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Monday, March 10, 2003



Police advocate
longer prison terms
for habitual felons

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By Jaymes Song
Associated Press

Police officers being threatened, assaulted or shot at was almost unheard of when Charles Chai joined the Hawaii County Police Department 27 years ago.

"Today, we have suspects racing away at high speed. We have them shooting at policemen. We have them bumping into the policeman's car trying to run them over," said Chai, now an assistant police chief on the Big Island.

"They're just more violent. A lot of them are intoxicated on some kind of drug," he said. "That's what makes the police job more unsafe today."

In the aftermath of the killing of a Honolulu police officer, Hawaii's four county police chiefs are again calling for tougher laws against career criminals. They also want more resources to battle the growing crystal methamphetamine problem and better pay for officers who work in an increasingly violent society -- some of the issues they will address during a scheduled meeting tomorrow at the Capitol with Gov. Linda Lingle.

The shooting death of Honolulu Police Officer Glen Gaspar inside a West Oahu ice cream parlor last week was a jolting reminder of the risks officers face every day and the need for stiffer penalties for repeat felons, police officials said.

"In every seemingly innocent situation you go into, it can turn ugly real quick," said Maui Police Chief Thomas Phillips. "When that guy came into that store and if he pulled a gun, everybody else can run. Policemen can't run. They have to run to the danger, and they know when they do that, they're putting their lives on the line."

The man charged with first-degree murder in Gaspar's slaying, 28-year-old Shane Mark, had 14 prior convictions including four felonies. He was released from prison in November. Preliminary tests revealed Mark was under the influence of several illegal drugs, including crystal methamphetamine, or "ice," at the time of the shooting.

"There's certain people that shouldn't be out in the community," Phillips said. "What people fear is loading up our prisons -- and it's expensive -- but we spend a lot more money when they're out in the community, in terms of the number of crimes they commit and the damage they do to the community. We pay too much for that."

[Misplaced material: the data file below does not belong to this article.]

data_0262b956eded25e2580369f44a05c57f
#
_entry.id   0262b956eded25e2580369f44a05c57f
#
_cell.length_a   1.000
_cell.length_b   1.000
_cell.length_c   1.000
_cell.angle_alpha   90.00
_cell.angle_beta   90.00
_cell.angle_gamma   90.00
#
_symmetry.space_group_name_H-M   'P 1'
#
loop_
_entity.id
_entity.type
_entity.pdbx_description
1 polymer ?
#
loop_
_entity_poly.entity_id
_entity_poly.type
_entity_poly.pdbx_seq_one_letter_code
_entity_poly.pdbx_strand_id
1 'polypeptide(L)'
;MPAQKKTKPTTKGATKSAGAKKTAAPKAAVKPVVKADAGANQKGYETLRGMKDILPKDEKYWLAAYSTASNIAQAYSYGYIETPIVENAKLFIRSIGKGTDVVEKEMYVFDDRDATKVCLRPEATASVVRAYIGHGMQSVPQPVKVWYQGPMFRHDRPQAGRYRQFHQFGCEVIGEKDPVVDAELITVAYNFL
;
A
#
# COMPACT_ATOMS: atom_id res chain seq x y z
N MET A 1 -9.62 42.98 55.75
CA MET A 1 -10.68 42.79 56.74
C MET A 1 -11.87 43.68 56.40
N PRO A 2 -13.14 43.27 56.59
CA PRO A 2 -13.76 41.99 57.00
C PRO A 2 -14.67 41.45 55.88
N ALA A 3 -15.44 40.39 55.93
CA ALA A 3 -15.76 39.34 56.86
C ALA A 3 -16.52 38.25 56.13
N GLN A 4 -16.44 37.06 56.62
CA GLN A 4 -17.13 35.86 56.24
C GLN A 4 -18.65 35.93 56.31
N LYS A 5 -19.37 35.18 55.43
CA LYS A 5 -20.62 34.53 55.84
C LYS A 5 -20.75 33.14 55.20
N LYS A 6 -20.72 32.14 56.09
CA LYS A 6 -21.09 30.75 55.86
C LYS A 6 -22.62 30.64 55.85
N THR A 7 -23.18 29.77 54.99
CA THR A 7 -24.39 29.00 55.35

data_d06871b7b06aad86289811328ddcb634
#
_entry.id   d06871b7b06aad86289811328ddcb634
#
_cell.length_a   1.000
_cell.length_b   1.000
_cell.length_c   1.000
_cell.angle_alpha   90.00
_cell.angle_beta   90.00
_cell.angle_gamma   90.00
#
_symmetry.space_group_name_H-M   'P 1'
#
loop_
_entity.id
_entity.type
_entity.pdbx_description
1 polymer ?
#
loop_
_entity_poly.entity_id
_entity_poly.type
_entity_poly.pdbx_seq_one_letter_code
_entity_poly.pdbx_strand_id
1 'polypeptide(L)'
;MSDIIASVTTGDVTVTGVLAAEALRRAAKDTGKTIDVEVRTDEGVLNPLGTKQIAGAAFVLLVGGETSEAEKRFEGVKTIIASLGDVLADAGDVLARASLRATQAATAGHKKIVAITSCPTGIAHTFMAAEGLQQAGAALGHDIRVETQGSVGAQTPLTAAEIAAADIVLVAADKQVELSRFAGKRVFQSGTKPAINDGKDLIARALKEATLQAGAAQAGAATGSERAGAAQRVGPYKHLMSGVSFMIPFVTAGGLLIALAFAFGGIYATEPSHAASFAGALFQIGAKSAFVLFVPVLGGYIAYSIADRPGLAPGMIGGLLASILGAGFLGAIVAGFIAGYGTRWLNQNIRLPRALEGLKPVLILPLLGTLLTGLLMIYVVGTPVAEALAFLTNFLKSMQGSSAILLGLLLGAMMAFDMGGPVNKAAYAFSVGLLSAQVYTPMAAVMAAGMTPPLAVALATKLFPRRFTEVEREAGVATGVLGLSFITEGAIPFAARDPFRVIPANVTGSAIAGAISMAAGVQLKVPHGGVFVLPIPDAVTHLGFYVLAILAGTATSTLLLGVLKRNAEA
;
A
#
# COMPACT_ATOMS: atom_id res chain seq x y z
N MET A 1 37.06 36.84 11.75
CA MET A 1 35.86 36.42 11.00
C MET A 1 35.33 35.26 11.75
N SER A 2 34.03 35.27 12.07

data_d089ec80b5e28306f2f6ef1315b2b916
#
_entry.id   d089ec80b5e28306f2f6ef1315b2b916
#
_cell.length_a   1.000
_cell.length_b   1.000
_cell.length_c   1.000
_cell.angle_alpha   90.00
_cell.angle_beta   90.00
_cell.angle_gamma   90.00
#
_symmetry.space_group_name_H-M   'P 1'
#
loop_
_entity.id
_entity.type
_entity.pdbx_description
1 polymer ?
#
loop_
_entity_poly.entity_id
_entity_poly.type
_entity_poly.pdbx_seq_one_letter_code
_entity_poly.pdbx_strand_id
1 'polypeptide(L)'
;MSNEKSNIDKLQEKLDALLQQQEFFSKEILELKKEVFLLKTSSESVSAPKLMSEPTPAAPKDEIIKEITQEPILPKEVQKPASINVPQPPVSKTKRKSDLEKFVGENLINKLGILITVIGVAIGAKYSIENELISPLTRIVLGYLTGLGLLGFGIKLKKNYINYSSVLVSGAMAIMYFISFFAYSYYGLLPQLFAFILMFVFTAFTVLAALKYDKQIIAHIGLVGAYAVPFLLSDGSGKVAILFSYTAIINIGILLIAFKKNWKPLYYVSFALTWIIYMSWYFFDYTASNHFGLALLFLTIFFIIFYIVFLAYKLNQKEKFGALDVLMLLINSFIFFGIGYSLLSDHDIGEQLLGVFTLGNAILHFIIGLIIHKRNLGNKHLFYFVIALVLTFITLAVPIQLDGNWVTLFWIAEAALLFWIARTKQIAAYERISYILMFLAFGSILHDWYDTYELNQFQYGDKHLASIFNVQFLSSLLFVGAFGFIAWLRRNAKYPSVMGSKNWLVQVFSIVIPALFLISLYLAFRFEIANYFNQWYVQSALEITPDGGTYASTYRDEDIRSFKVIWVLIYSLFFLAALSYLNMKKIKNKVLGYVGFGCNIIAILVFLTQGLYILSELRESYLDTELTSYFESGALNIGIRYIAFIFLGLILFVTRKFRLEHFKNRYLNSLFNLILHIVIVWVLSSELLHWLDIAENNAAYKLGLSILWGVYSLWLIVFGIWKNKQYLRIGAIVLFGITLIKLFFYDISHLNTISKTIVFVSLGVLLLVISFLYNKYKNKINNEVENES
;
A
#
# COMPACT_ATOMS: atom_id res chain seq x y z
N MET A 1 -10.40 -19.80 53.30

Lingle said Gaspar's death demonstrates how serious the drug problem is in the islands.

"Drugs are affecting people every single day, not always as dramatically as this, but it's affecting families all across the state," she said.

Hawaii's drug problem is not limited to the cities.

"I am aware of reports that show that even in quiet, peaceful Kauai, the drug situation is increasing and getting worse," said Kauai Police Chief George Freitas Jr.

After Gaspar's death, Honolulu Police Chief Lee Donohue immediately called for a "three-strikes" law to give repeat criminals long prison terms.

While Lingle said she had some reservations about a three-strikes measure, she supports serious penalties for repeat offenders.

"If someone is proving over time that they are a habitual criminal with no respect for anyone else in the community, I think they should be dealt with harshly -- more harshly than someone who's a one-time criminal," she said.

On Maui, as across the state, it is usually the same group of suspects that accounts for most of the crime, Phillips said.

"It's the same people over, over and over that we arrest for burglary, theft and violent crimes," he said. "They get lengthy sentences, but they get paroled and they're back on the streets within a couple years. It's very frustrating."

Chai said he understands that the state is in an economic bind and the prisons are already overcrowded. But he says more prison facilities, counseling and treatment are desperately needed.

"When these guys go to jail, these programs are not available to them," he said. "We know they come out more violent. We know that it's a violent world within the prison system. When you put a lot of angry people together with others with bad criminal histories, it's just going to compound the problem."

Freitas said, "Although I respect and understand our rights to maintain everyone's civil rights, it is time for this state to enter into a serious dialogue about the very liberal position it takes in terms of criminal law and the criminal justice system when compared with the rest of the nation."

Freitas is unsure whether a three-strikes law is the answer, but he says a line of communication needs to be opened.

"Somebody just told me that Hawaii may be the only state that has a '15 strikes and you're out' law," he said.



Honolulu Police Department



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